Sunday, 23 October 2016

Patience...It's not over yet!

Shaking out above the crux of ‘Ride the Wild Surf‘ E4 6a, I took a moment to absorb my surroundings. Autumn had certainly arrived in North Wales. The wonderful burnt colour of the hillside reflecting the light from the low setting sun was magical.  A few moments later, I had the pleasure of topping out from another cool slate route.  With it being so dry (Ride… tends to seap), it was an opportunity for the visiting Murdoch not to miss.  Another ‘North Wales Rock’ green guidebook route ticked.

After returning from Squamish, I was welcomed back by the midges and rain.  Mhairi and I got a soaking in Beinn Eighe when we attempted Sumo E3 6a.  Continuing was out of the question.  I thought the midges were bad when I got back to the Corie Dubh Mor car park, then I saw Ian and Tony’s photo from the Shelterstone!  A week later, the rain washed Iain and I off the Central slabs.  They will need to wait till next year.

A welcome home from the little shits.

Yes, I look twit.  But very practical. (Photo: Ian Taylor)

Iain Small as per usual has been operating under the radar this summer, opening up some hard new routes.  This year, Binnean Shaus seemed the most appropriate venue; southerly aspect, exposed and quick drying.  I was keen to repeat his new route, ‘Icinglas’ E7 6c.  This takes the cool ramp system, to the left of Ardenfreaky E3 5c.  With gear knowledge, I went for the flash.  All I will say is make sure you have two DMM size 1 wall nuts.  One heavily used and worn, the other, fairly used.  It was the difference between fitting and not fitting in these subtle slots! 

Round 1. I was spat off on the initial crux bulge.  Down, ropes pulled and I was back on.  What felt like 5 minutes, but more likely an hour plus later, I found myself boxed attempting to shake out below the final crux at the top of the crag; a slab.  Below me was steep burly climbing.  Now I was faced with throwing for a sloper then holding tiny crozzly crimps and balancing my way up to the vertical heather.  A heart breaker finish.

I fell off. 

Similar to my experience on ‘Dusk till Dawn’ E7 6b in the Lakes last year, the end of the day was reached.  It was getting dull with a cold wind and passing showers.  Most people would be home by now.  Iain had read my mind and had the ropes uncoiled at the base of the route.  I ran up the route in a fraction of the time compared with earlier.  But this time, the slab was soaking wet.  I chucked at the sloper, but was airborne again. 

Round 2.  The forecast was wrong.  It rained, rained, then stopped raining, then rained…… F*ck sake.

Round 3.  The forecast was correct.  But this time the warm sun was shining bright and Cubby was out taking photo’s.  Thankfully a fresh breeze kept things fresh, and Cubby kept himself discrete. 

Me on 'Icinglas' E7 6c (Photo Iain Small)

A repeat from Iain of his own new route (the big wall right of Delayed Attack) was very impressive.  This repeat was just so he could add a top pitch (on significantly easier ground!).  Strong ethics which I admire.  The flakes are thin and very friable on pitch 1.  Combined with hard climbing and not much solid gear, it was slightly stressful belaying.  But by 2/3rd height, he was on safe ground.  I could breathe again.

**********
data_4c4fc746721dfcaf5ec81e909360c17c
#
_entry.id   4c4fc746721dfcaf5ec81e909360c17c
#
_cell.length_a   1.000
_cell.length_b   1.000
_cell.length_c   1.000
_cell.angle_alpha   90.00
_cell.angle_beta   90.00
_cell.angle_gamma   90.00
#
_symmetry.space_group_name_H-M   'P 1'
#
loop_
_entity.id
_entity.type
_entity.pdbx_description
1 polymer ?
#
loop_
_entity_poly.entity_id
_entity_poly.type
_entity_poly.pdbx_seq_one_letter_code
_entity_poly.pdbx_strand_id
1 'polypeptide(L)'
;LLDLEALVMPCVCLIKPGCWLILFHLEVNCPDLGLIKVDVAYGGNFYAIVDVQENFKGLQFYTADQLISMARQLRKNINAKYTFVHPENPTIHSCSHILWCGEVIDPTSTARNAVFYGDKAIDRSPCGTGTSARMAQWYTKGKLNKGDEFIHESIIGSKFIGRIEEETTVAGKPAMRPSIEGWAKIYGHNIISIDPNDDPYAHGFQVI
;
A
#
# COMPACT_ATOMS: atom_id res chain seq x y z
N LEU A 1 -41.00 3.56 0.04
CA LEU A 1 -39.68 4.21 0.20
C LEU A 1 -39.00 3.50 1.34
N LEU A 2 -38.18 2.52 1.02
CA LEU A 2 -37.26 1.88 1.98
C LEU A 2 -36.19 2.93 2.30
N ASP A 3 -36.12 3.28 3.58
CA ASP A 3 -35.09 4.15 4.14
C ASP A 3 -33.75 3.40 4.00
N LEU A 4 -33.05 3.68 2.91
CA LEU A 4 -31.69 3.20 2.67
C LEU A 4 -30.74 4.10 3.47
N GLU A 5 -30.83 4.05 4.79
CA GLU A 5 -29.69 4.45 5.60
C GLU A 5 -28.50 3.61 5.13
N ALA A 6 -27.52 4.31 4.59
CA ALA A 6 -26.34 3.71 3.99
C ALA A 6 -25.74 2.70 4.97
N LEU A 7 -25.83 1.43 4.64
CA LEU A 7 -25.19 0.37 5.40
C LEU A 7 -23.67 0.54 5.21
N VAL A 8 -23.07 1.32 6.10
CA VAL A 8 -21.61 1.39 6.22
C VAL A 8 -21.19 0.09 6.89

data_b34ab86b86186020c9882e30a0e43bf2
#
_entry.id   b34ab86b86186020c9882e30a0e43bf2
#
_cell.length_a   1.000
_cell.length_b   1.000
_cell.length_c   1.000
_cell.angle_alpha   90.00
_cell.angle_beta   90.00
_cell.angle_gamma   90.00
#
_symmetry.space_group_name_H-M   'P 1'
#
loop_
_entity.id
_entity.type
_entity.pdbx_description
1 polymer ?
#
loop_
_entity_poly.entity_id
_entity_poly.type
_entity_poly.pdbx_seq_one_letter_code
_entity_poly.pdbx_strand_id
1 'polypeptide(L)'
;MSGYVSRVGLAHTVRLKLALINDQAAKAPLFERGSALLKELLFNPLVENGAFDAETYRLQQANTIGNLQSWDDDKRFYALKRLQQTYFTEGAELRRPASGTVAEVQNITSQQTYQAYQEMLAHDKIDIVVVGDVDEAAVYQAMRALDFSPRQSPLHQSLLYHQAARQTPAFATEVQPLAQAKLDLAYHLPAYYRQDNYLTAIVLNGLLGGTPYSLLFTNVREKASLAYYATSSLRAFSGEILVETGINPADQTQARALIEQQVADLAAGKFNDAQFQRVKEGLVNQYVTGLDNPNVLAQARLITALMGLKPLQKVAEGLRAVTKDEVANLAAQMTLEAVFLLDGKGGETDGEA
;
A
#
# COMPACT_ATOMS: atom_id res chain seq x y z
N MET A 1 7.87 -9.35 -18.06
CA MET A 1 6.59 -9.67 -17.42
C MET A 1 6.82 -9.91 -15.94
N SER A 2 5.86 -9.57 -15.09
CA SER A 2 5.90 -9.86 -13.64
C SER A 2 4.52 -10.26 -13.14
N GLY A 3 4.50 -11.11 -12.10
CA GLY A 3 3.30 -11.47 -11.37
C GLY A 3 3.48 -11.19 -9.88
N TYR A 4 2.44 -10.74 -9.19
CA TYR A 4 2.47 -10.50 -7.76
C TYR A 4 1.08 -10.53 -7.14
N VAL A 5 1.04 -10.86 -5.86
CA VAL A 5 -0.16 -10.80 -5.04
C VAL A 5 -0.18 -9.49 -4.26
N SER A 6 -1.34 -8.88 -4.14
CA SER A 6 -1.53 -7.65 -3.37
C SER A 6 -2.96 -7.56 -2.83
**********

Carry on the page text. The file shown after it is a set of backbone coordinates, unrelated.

Iain on his new line.

Since then, Scotland was proving tricky for myself in getting anymore trad done.  So I found myself bouldering, clipping bolts and running in the hills more.  I was beginning to lose faith about the autumnal high pressure.  A day guiding An Teallach in the driving rain, gale force winds and snow on Bidean confirmed that winter was on its way.  3 days later I ran An Teallach for myself and it was the polar opposite.  Calm, blue sky and warm! 

An Teallach

Looking west along Foinaven.

Mhairi adding 'The reverse traverse' at Ruthven.  A tricky F7a+

Andy Inglis and I planned a Uk rock trip for the second week of October.  Risky business, but it coincided a spell of settled weather.  Pembroke attracted us both.  The sound of steep chalked up trad routes with good kit along with a Tony Stone tick list was an ideal venue for a holiday.  Pembroke came up with the goods.  The Trevallen E5’s gave some good mileage, Huntsman’s Leap gave a unique Pembroke experience and Stennis Ford put me to the test. ‘From A Distance’ E7 6c was my highlight.  I fell on the onsight low down.  A bit frustrating.  It went ground up second go.  The pressure of fading light definitely helped speed me up!  I’m sure if I had the chance, I would have spent twice as long on it. An engaging lead to say the least.

Stennis Ford all chalked up.  Cheating really, but i'm on holiday.
Huntsman's Leap.

Andy rallied us up to North Wales for the final 2 days of our trip.  With ambitious objectives out on the coast, we reached Tremadog.  His patience with Welsh roads was wearing rather thin.  My stomach was in bits and I felt ill.  I was quite happy to sit back whilst Andy dragged me up the perfect ‘Cream’ E4 6a.  Hanging at the final belay, the memories of my time living and working here filled my mind.  I was beginning to question myself for living in the Highlands.  The Great Orme emptied the energy reserves in our arms on our final day.  Ward 10 E6 6b caught my eye several years ago.  Finally the opportunity to get on it arose.  Noticing it was low in the grade list, I assumed it was going to be piss.  It’s not in my opinion.  I never fell off.  How?  I do not know.  Thanks to Andy for a great trip.

Andy on 'Cream' E4 6a

Traversing Liathach today with Mhairi reminded me why I live in the Highlands.  But I still have some North Wales FOMO to get out of my system.  Maybe another year living there would do me some good…

Beinn Alligan

I see Loch Maree Crag is open for the season.  Good prep for Chulilla next month ;-)

I better not forget my wellies for Loch Maree (Photo: Ian Taylor)

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